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Treatment of Infections Associated with Surgical Implants

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Prosthetic fitting, use, function, and satisfaction are important rehabilitation goals following lower-limb amputation. This study prospectively examined these outcomes in a cohort of individuals who underwent lower-limb amputation secondary to peripheral vascular disease and/or diabetes. A wide range of demographic, psychosocial, and comorbid medical data were evaluated at baseline in the perioperative period, which enabled an assessment of possible contributing factors and their effect on these outcomes. This cohort of subjects was then followed for a year following amputation by utilizing a wide spectrum of objective and validated self-report outcome measures. These study design characteristics make this investigation unique compared to prior studies examining similar outcomes following dysvascular lower-limb amputation [1–11].

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A Comparison of Balloon-Expandable-Stent Implantation …

A is an artificial limb that replaces an arm missing below the elbow. Two main types of prosthetics are available. Cable operated limbs work by attaching a harness and cable around the opposite shoulder of the damaged arm. The other form of prosthetics available are arms. These work by sensing, via , when the muscles in the moves, causing an artificial hand to open or close. In the prosthetic industry a trans-radial prosthetic arm is often referred to as a "BE" or below elbow prosthesis.

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A is an artificial limb that replaces a leg missing below the knee. Transtibial amputees are usually able to regain normal movement more readily than someone with a transfemoral amputation, due in large part to retaining the knee, which allows for easier movement. In the prosthetic industry a trans-tibial prosthetic leg is often referred to as a "BK" or below the knee prosthesis.

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A Comparison of Balloon-Expandable-Stent …

Providing a satisfactory, functional prosthesis following lower-limb amputation is a primary goal of rehabilitation. The objectives of this study were to describe the rate of successful prosthetic fitting over a 12 mo period; describe prosthetic use after amputation; and determine factors associated with greater prosthetic fitting, function, and satisfaction. The study design was a multicenter prospective cohort study of individuals undergoing their first major lower-limb amputation because of vascular disease and/or diabetes. At 4 mo, unsuccessful prosthetic fitting was significantly associated with depression, prior arterial reconstruction, diabetes, and pain in the residual limb. At 12 mo, 92% of all subjects were fit with a prosthetic limb and individuals with transfemoral amputation were significantly less likely to have a prosthesis fit. Age older than 55 yr, diagnosis of a major depressive episode, and history of renal dialysis were associated with fewer hours of prosthetic walking. Subjects who were older, had experienced a major depressive episode, and/or were diagnosed with chronic obstructive pulmonary disease had greater functional restriction. Thus, while most individuals achieve successful prosthetic fitting by 1 yr following a first major nontraumatic lower-limb amputation, a number of medical variables and psychosocial factors are associated with prosthetic fitting, utilization, and function.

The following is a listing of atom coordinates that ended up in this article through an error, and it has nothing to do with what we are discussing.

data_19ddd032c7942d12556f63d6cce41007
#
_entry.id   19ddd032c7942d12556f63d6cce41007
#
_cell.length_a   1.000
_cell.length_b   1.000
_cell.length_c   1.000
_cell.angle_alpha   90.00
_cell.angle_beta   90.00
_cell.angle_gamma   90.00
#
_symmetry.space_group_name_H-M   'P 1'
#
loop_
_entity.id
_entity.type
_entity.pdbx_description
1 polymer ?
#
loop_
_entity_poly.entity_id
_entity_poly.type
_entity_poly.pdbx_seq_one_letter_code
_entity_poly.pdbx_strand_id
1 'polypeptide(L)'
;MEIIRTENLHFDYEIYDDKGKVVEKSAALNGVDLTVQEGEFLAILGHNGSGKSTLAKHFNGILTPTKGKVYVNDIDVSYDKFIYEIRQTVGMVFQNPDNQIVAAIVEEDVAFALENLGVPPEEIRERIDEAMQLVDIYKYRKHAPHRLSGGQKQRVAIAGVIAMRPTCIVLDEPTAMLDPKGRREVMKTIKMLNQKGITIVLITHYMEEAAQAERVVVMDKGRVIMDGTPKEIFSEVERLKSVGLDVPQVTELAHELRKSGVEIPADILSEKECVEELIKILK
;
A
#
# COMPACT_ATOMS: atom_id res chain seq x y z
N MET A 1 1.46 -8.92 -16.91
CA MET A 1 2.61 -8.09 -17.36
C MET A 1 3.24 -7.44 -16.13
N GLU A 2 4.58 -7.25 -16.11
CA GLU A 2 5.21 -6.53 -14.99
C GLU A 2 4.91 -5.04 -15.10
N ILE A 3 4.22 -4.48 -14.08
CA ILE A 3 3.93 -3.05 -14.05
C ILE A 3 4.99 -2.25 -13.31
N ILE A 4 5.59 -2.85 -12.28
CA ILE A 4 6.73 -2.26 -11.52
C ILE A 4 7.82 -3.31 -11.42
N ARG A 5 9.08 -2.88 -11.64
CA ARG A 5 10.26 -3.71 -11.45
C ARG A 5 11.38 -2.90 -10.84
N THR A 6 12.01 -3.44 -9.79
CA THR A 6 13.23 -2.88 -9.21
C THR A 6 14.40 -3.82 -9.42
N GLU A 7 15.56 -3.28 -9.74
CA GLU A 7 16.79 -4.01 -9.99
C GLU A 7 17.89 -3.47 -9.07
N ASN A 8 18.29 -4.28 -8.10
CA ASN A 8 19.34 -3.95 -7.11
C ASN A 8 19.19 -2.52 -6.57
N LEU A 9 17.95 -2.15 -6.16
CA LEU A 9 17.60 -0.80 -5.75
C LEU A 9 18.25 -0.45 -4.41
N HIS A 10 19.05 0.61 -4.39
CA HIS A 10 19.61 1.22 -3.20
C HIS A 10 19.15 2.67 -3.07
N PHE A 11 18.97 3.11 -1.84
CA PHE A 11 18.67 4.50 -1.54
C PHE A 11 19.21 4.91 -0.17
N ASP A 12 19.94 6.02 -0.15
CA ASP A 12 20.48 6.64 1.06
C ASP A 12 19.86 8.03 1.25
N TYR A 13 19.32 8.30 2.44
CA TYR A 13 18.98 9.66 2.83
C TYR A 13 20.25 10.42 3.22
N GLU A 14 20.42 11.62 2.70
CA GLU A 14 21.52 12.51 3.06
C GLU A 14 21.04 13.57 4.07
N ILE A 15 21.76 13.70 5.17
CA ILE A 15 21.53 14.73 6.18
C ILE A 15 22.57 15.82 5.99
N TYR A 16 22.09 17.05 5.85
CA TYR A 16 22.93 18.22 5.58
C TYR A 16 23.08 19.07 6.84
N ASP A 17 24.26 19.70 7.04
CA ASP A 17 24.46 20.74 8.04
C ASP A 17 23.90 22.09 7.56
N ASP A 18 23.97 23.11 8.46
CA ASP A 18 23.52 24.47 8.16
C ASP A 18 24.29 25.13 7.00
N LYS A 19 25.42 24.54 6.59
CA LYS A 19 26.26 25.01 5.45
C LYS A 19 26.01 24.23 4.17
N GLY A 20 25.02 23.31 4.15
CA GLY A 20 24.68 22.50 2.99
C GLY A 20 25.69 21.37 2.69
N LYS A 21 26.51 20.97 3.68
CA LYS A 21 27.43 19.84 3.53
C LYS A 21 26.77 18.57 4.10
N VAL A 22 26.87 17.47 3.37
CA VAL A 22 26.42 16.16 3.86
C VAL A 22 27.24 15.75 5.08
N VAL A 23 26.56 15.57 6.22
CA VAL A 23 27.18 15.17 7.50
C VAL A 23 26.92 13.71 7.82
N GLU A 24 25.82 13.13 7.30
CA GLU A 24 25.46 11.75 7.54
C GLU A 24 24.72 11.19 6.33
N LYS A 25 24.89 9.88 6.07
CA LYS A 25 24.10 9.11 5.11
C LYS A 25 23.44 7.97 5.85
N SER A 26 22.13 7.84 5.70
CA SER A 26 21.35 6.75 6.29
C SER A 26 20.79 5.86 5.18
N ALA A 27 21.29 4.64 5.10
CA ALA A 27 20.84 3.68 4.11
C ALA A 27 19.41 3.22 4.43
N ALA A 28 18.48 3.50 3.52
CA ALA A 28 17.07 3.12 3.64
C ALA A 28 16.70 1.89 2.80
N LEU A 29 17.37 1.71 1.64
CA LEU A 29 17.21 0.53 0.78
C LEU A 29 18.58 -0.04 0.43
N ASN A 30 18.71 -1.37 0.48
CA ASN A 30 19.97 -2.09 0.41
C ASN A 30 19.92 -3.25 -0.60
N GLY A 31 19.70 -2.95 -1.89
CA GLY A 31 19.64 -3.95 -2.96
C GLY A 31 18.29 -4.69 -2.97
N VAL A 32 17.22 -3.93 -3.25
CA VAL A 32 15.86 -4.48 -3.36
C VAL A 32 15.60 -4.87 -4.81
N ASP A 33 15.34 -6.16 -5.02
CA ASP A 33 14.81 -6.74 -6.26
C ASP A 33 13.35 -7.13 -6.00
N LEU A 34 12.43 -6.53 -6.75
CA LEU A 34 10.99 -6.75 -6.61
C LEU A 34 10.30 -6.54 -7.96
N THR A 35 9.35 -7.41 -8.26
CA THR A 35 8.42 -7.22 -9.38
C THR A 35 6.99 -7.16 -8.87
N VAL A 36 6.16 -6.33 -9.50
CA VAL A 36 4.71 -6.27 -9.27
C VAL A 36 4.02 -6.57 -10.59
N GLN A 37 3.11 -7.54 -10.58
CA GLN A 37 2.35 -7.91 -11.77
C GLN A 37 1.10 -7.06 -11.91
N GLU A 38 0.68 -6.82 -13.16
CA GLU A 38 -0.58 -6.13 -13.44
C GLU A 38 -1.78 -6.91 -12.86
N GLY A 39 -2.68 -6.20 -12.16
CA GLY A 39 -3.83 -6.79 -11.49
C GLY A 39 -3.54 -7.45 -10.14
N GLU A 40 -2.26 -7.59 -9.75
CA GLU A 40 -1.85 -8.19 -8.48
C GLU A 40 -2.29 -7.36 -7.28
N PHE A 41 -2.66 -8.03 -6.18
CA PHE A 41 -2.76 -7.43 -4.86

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To determine prosthetic use, subjects were asked at 4 and 12 mo if they had been fitted with a prosthesis. For those who had been fitted, they were asked, "On average, how many hours per day are you wearing your prosthesis?" and "On average, how many hours per day are you walking with your prosthesis?" We measured prosthetic function and satisfaction using the Trinity Amputation and Prosthesis Experience Scales (TAPES) at 12 mo only because only half of the subjects were fitted with a prosthesis at 4 mo (vs >90% at 12 mo). The TAPES includes nine subscales measuring psychosocial outcomes, activity restriction, prosthetic satisfaction, pain, and general health [22]. The activity restriction subscale is further divided into an athletic activity restriction, functional restriction, and social restriction–the higher the score, the higher the restriction, with scores ranging from 0 to 8. The prosthetic satisfaction subscale of the TAPES is divided further into aesthetic satisfaction (range: 4–20), weight satisfaction (range: 1–5), and functional satisfaction (range: 5–25) subscales. The aesthetic satisfaction subscale reflects contentment with cosmetic characteristics. The functional satisfaction subscale includes the areas of prosthetic usefulness, reliability, fit, comfort, and overall satisfaction. The weight satisfaction score is determined by only one question based on satisfaction with the weight of the prosthesis. Higher scores on these subscales are indicative of greater prosthetic satisfaction.